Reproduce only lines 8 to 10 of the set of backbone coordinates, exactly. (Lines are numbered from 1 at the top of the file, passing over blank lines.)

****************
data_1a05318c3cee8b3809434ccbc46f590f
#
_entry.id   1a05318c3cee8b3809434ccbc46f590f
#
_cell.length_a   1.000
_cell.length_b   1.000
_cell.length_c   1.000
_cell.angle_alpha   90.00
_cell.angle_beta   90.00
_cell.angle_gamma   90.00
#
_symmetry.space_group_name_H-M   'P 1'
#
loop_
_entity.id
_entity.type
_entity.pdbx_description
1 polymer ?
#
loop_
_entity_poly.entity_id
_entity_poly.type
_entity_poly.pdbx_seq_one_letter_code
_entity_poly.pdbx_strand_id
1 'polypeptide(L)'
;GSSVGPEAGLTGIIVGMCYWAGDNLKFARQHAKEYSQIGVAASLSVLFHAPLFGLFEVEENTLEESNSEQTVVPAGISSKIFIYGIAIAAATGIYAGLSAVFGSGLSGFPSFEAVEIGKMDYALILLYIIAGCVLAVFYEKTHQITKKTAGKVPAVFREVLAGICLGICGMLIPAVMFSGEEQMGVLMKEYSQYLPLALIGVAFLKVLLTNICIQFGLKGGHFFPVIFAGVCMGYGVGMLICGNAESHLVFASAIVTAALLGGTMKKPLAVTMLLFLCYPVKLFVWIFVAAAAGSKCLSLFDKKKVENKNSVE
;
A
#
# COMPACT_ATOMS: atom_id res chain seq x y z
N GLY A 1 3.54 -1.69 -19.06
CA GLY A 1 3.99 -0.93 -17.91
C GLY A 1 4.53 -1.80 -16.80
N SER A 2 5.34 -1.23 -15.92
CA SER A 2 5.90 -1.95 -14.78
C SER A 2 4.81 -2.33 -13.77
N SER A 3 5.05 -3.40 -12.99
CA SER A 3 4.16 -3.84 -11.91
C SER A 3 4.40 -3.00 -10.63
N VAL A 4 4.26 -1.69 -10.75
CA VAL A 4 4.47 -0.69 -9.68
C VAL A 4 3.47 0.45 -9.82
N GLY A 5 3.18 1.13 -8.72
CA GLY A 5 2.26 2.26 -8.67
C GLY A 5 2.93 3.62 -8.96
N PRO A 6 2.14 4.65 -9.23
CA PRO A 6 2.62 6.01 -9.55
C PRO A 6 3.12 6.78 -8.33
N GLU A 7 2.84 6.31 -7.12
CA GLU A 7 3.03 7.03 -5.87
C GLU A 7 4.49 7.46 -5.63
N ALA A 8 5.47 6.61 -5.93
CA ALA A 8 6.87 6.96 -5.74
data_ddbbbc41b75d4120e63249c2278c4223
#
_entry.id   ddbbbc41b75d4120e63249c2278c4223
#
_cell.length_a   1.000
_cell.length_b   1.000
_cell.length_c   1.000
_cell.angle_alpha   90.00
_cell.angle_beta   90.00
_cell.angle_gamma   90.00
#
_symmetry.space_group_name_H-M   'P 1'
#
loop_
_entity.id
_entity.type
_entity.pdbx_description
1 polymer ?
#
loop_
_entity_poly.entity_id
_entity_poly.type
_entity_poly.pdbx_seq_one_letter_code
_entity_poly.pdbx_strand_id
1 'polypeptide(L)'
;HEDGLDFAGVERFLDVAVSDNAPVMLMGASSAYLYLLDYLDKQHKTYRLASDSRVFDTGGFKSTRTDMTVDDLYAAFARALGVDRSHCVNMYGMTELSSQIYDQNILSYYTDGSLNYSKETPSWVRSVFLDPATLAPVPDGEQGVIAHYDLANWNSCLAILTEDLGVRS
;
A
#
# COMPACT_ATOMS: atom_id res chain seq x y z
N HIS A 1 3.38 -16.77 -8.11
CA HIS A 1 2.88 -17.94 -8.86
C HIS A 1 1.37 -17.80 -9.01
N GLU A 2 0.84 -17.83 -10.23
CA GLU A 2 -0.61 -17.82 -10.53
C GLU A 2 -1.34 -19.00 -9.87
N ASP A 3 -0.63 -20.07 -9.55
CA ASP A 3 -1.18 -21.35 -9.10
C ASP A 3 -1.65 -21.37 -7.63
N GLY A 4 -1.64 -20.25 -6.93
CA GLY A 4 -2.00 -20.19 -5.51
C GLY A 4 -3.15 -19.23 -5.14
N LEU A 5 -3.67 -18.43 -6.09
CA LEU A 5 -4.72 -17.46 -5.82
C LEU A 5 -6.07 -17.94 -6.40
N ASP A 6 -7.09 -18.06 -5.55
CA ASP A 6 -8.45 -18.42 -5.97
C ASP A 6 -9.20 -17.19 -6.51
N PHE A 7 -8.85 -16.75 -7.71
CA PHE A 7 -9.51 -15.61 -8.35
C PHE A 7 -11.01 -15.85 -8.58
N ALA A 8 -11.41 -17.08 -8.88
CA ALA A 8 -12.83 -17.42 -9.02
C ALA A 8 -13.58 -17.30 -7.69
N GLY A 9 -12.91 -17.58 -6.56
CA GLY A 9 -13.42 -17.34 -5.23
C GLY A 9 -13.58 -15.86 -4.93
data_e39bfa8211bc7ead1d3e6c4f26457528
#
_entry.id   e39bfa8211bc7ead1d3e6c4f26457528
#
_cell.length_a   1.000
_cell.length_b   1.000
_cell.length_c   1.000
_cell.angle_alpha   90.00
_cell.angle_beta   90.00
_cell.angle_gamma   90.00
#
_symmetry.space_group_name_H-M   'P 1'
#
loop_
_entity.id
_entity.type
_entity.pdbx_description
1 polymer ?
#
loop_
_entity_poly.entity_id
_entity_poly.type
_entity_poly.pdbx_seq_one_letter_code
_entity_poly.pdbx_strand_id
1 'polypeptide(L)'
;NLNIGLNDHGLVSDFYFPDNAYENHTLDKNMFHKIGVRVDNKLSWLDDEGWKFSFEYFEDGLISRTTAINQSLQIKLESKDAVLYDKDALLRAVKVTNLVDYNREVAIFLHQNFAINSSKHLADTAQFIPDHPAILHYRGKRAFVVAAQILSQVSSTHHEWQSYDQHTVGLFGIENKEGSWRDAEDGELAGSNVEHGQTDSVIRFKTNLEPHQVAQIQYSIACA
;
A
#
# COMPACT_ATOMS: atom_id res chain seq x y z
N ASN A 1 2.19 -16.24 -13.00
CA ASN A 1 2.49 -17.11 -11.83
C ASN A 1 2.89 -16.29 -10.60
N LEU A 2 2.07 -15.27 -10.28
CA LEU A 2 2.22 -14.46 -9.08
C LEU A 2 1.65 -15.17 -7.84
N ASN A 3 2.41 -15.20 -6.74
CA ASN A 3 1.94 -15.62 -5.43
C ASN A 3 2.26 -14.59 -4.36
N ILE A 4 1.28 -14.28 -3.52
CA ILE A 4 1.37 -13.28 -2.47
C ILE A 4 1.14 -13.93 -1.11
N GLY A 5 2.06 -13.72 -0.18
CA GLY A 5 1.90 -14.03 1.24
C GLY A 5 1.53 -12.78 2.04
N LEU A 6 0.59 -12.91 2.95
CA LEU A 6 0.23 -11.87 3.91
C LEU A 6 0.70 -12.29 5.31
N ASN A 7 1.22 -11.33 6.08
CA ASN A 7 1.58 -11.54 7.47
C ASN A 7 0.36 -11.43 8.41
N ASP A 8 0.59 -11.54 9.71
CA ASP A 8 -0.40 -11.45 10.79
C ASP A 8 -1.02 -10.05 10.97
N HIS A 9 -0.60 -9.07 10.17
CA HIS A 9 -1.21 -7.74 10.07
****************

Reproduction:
_cell.angle_alpha   90.00
_cell.angle_beta   90.00
_cell.angle_gamma   90.00